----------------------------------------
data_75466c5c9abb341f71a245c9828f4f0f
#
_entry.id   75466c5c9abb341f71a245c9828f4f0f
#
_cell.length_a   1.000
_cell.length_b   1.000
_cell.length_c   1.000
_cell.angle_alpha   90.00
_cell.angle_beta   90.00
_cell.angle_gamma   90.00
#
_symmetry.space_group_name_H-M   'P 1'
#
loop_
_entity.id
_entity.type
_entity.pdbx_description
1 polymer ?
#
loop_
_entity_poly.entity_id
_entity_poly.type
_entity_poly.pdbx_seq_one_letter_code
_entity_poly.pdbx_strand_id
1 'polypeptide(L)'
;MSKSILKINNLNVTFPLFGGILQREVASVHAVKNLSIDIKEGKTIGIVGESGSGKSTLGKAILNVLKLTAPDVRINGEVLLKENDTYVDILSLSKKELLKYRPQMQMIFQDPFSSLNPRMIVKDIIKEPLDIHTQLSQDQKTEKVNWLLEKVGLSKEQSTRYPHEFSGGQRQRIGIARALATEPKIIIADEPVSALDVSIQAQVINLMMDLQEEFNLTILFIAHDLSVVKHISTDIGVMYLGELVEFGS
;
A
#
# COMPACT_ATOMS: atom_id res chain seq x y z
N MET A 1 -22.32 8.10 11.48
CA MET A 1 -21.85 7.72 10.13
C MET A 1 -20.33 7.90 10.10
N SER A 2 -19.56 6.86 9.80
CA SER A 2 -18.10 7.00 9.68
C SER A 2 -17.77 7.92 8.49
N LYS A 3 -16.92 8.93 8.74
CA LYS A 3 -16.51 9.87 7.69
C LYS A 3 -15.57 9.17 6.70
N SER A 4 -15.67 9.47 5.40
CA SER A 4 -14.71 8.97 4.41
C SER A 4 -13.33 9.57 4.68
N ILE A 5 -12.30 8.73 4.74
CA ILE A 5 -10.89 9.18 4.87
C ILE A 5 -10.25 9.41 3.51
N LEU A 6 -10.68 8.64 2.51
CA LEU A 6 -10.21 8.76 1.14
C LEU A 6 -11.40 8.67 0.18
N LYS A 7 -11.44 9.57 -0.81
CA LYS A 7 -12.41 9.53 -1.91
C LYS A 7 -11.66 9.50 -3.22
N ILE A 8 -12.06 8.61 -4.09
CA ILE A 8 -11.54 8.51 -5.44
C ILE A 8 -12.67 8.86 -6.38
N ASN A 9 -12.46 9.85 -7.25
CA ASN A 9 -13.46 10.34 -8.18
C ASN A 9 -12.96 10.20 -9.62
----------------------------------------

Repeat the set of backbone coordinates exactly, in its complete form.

data_75466c5c9abb341f71a245c9828f4f0f
#
_entry.id   75466c5c9abb341f71a245c9828f4f0f
#
_cell.length_a   1.000
_cell.length_b   1.000
_cell.length_c   1.000
_cell.angle_alpha   90.00
_cell.angle_beta   90.00
_cell.angle_gamma   90.00
#
_symmetry.space_group_name_H-M   'P 1'
#
loop_
_entity.id
_entity.type
_entity.pdbx_description
1 polymer ?
#
loop_
_entity_poly.entity_id
_entity_poly.type
_entity_poly.pdbx_seq_one_letter_code
_entity_poly.pdbx_strand_id
1 'polypeptide(L)'
;MSKSILKINNLNVTFPLFGGILQREVASVHAVKNLSIDIKEGKTIGIVGESGSGKSTLGKAILNVLKLTAPDVRINGEVLLKENDTYVDILSLSKKELLKYRPQMQMIFQDPFSSLNPRMIVKDIIKEPLDIHTQLSQDQKTEKVNWLLEKVGLSKEQSTRYPHEFSGGQRQRIGIARALATEPKIIIADEPVSALDVSIQAQVINLMMDLQEEFNLTILFIAHDLSVVKHISTDIGVMYLGELVEFGS
;
A
#
# COMPACT_ATOMS: atom_id res chain seq x y z
N MET A 1 -22.32 8.10 11.48
CA MET A 1 -21.85 7.72 10.13
C MET A 1 -20.33 7.90 10.10
N SER A 2 -19.56 6.86 9.80
CA SER A 2 -18.10 7.00 9.68
C SER A 2 -17.77 7.92 8.49
N LYS A 3 -16.92 8.93 8.74
CA LYS A 3 -16.51 9.87 7.69
C LYS A 3 -15.57 9.17 6.70
N SER A 4 -15.67 9.47 5.40
CA SER A 4 -14.71 8.97 4.41
C SER A 4 -13.33 9.57 4.68
N ILE A 5 -12.30 8.73 4.74
CA ILE A 5 -10.89 9.18 4.87
C ILE A 5 -10.25 9.41 3.51
N LEU A 6 -10.68 8.64 2.51
CA LEU A 6 -10.21 8.76 1.14
C LEU A 6 -11.40 8.67 0.18
N LYS A 7 -11.44 9.57 -0.81
CA LYS A 7 -12.41 9.53 -1.91
C LYS A 7 -11.66 9.50 -3.22
N ILE A 8 -12.06 8.61 -4.09
CA ILE A 8 -11.54 8.51 -5.44
C ILE A 8 -12.67 8.86 -6.38
N ASN A 9 -12.46 9.85 -7.25
CA ASN A 9 -13.46 10.34 -8.18
C ASN A 9 -12.96 10.20 -9.62